Businessman Michael Stone, who has found himself at the centre of the ongoing controversy around Minister Paschal Donohoe and SIPO rules, has resigned from two separate roles this week.
The move comes ahead of Public Expenditure Minister Paschal Donohoe making a statement on the controversy in the Dáil later today.
The embattled Minister has found himself in hot water in recent weeks after it was found that he had failed to declare a payment of €1,057 to workers who put up his election posters in the 2016 general election, in violation of SIPO rules – a situation which he said he “sincerely regrets.”
The Dublin Central TD said that he had believed that the services were offered on a voluntary basis. However, it was later revealed that they were instead paid for by businessman Michael Stone.
“Neither myself nor any of my campaign team intentionally misinformed SIPO or knew that a form was incorrectly submitted to them at that time,” he said last week on the matter.
Today, in his first comments on the controversy since it began, Stone revealed that he had paid for Donohoe’s posters to be erected in the 2020 General Election, and that he was unaware that the posters he paid for in 2016 had to be declared. He apologised for any embarrassment caused to Minister Donohoe.
In addition, he resigned from his roles on the Land Development Agency and the North Inner City Taskforce, adding that he held Minister Donohoe “in high regard for his work done both as a minister and as an elected representative for Dublin Central” and called the TD “a man of honour.”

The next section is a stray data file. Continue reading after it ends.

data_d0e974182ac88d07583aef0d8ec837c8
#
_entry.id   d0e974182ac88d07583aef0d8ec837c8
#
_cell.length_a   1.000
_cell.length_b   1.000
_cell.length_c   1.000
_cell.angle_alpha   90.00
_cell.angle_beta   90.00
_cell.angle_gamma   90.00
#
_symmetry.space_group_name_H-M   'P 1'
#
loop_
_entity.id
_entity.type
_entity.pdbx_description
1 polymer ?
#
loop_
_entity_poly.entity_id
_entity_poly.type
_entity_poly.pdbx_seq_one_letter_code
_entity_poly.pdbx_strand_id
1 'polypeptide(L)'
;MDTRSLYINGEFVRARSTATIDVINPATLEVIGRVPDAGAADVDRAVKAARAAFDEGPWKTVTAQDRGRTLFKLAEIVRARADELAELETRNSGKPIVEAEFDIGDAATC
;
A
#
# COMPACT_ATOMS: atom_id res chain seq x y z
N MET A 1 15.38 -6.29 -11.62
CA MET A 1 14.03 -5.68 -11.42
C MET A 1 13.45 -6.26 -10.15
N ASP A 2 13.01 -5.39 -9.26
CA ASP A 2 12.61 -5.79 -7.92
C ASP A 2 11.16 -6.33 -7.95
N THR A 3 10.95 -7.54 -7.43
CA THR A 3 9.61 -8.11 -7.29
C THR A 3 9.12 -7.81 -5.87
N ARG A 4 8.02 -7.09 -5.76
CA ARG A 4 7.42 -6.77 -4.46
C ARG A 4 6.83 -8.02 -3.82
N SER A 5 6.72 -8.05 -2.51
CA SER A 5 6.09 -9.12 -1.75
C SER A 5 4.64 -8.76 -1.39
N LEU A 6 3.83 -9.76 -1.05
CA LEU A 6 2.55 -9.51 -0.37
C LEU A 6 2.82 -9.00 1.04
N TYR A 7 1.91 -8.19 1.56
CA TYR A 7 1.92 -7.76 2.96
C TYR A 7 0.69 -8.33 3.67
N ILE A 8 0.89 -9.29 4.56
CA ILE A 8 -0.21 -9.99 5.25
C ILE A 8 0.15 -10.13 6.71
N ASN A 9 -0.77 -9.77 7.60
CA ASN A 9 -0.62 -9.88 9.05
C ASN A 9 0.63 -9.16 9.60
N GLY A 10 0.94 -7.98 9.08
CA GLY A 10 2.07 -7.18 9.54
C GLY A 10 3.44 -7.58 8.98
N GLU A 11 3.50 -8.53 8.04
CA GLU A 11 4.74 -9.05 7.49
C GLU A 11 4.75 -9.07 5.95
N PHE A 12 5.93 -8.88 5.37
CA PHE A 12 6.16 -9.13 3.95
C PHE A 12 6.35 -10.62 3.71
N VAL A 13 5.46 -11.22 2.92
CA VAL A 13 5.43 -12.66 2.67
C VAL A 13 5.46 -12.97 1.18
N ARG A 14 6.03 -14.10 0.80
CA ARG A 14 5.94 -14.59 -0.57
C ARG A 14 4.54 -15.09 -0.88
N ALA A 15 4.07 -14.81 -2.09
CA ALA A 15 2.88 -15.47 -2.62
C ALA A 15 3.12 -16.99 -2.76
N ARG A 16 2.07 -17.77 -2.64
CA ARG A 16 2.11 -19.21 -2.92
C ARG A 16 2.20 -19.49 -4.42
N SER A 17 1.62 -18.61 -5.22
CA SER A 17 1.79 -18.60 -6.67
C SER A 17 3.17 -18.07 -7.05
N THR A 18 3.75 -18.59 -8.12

“I understand and fully accept that his team believed the support I provided to be voluntary,” he said.
“In December 2022, Paschal asked me whether I had provided such help with the 2020 election. I mistakenly believed that I had not and told him so. On Wednesday, 18th January 2023, I again confirmed to him my mistaken recollection.
“When I heard later that day that the 2020 election had been raised in the Dáil, I had the matter re-checked and discovered that my recollection was wrong and that, in fact, similar assistance had been given with postering in the 2020 election. I immediately contacted Paschal and told him so and apologised for my mistake.”
Stone confirmed that in 2020 he paid personally for six people, working in three pairs to help with postering, over five dates at a cost of €972, plus €432.20 for vans.
“I deeply regret any embarrassment that I have caused Paschal for my mistaken recollection in relation to 2020 and for what I thought was modest help for a hardworking honest politician.”
The government has defended Donohoe amid the ongoing situation, with many senior cabinet figures saying that the Minister should not resign over the incident.
Micheál Martin stated that he had spoken to the minister this weekend and was satisfied with Donohoe's explanation of events.https://t.co/wSx4deTBXi
— TheJournal.ie (@thejournal_ie) January 22, 2023
SIPO is reportedly investigating Minister Donohoe over the undeclared expenses, though that investigation has not yet concluded.
Gript previously asked Minister Donohoe if hypothetically an investigation found against him, he would resign in the same way his colleague Damien English TD recently did. Donohoe’s reply to that question can be found below.
— gript (@griptmedia) January 15, 2023